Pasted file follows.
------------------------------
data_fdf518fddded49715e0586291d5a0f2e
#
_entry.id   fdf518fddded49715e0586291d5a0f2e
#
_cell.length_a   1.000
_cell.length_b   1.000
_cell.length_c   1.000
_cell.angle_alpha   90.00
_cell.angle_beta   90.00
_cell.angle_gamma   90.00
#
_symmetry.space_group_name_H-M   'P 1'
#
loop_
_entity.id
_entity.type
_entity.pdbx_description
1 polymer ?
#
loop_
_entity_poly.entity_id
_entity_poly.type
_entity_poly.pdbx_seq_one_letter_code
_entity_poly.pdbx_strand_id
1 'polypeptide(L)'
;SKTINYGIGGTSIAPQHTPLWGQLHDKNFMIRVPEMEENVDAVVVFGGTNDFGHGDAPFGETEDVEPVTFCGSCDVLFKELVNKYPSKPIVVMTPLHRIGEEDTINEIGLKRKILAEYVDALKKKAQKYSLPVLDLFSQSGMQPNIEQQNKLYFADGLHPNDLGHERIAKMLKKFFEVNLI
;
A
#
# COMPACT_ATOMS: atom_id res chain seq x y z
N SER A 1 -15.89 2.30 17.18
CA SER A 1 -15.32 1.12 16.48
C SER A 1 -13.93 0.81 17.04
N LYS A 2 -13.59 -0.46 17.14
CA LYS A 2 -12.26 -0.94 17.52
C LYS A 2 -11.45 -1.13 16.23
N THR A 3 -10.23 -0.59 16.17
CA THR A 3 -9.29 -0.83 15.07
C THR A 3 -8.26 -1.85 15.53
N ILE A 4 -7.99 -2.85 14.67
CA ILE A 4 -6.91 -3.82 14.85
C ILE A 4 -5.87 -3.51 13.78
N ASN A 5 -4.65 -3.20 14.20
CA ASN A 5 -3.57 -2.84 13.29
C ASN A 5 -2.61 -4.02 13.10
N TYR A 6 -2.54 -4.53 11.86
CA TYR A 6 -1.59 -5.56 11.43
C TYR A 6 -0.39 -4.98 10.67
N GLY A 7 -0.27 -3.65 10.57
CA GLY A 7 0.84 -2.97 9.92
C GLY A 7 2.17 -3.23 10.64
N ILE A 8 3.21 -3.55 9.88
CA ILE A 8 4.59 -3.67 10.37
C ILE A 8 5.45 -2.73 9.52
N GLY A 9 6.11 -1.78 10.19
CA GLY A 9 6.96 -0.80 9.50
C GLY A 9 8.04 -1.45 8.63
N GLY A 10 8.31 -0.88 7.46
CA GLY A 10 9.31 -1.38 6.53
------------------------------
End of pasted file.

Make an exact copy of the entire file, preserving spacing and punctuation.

data_fdf518fddded49715e0586291d5a0f2e
#
_entry.id   fdf518fddded49715e0586291d5a0f2e
#
_cell.length_a   1.000
_cell.length_b   1.000
_cell.length_c   1.000
_cell.angle_alpha   90.00
_cell.angle_beta   90.00
_cell.angle_gamma   90.00
#
_symmetry.space_group_name_H-M   'P 1'
#
loop_
_entity.id
_entity.type
_entity.pdbx_description
1 polymer ?
#
loop_
_entity_poly.entity_id
_entity_poly.type
_entity_poly.pdbx_seq_one_letter_code
_entity_poly.pdbx_strand_id
1 'polypeptide(L)'
;SKTINYGIGGTSIAPQHTPLWGQLHDKNFMIRVPEMEENVDAVVVFGGTNDFGHGDAPFGETEDVEPVTFCGSCDVLFKELVNKYPSKPIVVMTPLHRIGEEDTINEIGLKRKILAEYVDALKKKAQKYSLPVLDLFSQSGMQPNIEQQNKLYFADGLHPNDLGHERIAKMLKKFFEVNLI
;
A
#
# COMPACT_ATOMS: atom_id res chain seq x y z
N SER A 1 -15.89 2.30 17.18
CA SER A 1 -15.32 1.12 16.48
C SER A 1 -13.93 0.81 17.04
N LYS A 2 -13.59 -0.46 17.14
CA LYS A 2 -12.26 -0.94 17.52
C LYS A 2 -11.45 -1.13 16.23
N THR A 3 -10.23 -0.59 16.17
CA THR A 3 -9.29 -0.83 15.07
C THR A 3 -8.26 -1.85 15.53
N ILE A 4 -7.99 -2.85 14.67
CA ILE A 4 -6.91 -3.82 14.85
C ILE A 4 -5.87 -3.51 13.78
N ASN A 5 -4.65 -3.20 14.20
CA ASN A 5 -3.57 -2.84 13.29
C ASN A 5 -2.61 -4.02 13.10
N TYR A 6 -2.54 -4.53 11.86
CA TYR A 6 -1.59 -5.56 11.43
C TYR A 6 -0.39 -4.98 10.67
N GLY A 7 -0.27 -3.65 10.57
CA GLY A 7 0.84 -2.97 9.92
C GLY A 7 2.17 -3.23 10.64
N ILE A 8 3.21 -3.55 9.88
CA ILE A 8 4.59 -3.67 10.37
C ILE A 8 5.45 -2.73 9.52
N GLY A 9 6.11 -1.78 10.19
CA GLY A 9 6.96 -0.80 9.50
C GLY A 9 8.04 -1.45 8.63
N GLY A 10 8.31 -0.88 7.46
CA GLY A 10 9.31 -1.38 6.53